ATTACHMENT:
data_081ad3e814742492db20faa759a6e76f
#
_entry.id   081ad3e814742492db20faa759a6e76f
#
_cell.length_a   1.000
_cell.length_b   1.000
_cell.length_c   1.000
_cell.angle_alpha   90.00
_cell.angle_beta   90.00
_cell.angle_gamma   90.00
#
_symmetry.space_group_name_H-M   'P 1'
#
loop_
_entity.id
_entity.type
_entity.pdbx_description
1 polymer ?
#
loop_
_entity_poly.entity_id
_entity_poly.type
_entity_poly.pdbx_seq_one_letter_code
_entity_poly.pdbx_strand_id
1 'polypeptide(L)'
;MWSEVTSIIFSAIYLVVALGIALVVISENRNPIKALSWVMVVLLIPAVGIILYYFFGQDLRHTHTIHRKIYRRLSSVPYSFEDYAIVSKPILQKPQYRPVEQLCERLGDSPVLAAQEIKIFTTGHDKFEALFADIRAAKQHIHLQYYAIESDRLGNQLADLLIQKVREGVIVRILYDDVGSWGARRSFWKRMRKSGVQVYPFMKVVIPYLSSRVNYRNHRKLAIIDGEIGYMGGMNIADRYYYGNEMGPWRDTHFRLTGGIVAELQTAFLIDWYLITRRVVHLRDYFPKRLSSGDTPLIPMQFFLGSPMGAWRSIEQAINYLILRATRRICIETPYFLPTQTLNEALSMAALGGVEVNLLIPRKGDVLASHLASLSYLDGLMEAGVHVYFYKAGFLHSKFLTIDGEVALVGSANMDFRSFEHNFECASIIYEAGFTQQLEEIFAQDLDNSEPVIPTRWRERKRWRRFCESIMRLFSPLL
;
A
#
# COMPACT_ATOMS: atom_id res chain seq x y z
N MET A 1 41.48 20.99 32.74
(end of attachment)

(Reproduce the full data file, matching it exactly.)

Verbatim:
data_081ad3e814742492db20faa759a6e76f
#
_entry.id   081ad3e814742492db20faa759a6e76f
#
_cell.length_a   1.000
_cell.length_b   1.000
_cell.length_c   1.000
_cell.angle_alpha   90.00
_cell.angle_beta   90.00
_cell.angle_gamma   90.00
#
_symmetry.space_group_name_H-M   'P 1'
#
loop_
_entity.id
_entity.type
_entity.pdbx_description
1 polymer ?
#
loop_
_entity_poly.entity_id
_entity_poly.type
_entity_poly.pdbx_seq_one_letter_code
_entity_poly.pdbx_strand_id
1 'polypeptide(L)'
;MWSEVTSIIFSAIYLVVALGIALVVISENRNPIKALSWVMVVLLIPAVGIILYYFFGQDLRHTHTIHRKIYRRLSSVPYSFEDYAIVSKPILQKPQYRPVEQLCERLGDSPVLAAQEIKIFTTGHDKFEALFADIRAAKQHIHLQYYAIESDRLGNQLADLLIQKVREGVIVRILYDDVGSWGARRSFWKRMRKSGVQVYPFMKVVIPYLSSRVNYRNHRKLAIIDGEIGYMGGMNIADRYYYGNEMGPWRDTHFRLTGGIVAELQTAFLIDWYLITRRVVHLRDYFPKRLSSGDTPLIPMQFFLGSPMGAWRSIEQAINYLILRATRRICIETPYFLPTQTLNEALSMAALGGVEVNLLIPRKGDVLASHLASLSYLDGLMEAGVHVYFYKAGFLHSKFLTIDGEVALVGSANMDFRSFEHNFECASIIYEAGFTQQLEEIFAQDLDNSEPVIPTRWRERKRWRRFCESIMRLFSPLL
;
A
#
# COMPACT_ATOMS: atom_id res chain seq x y z
N MET A 1 41.48 20.99 32.74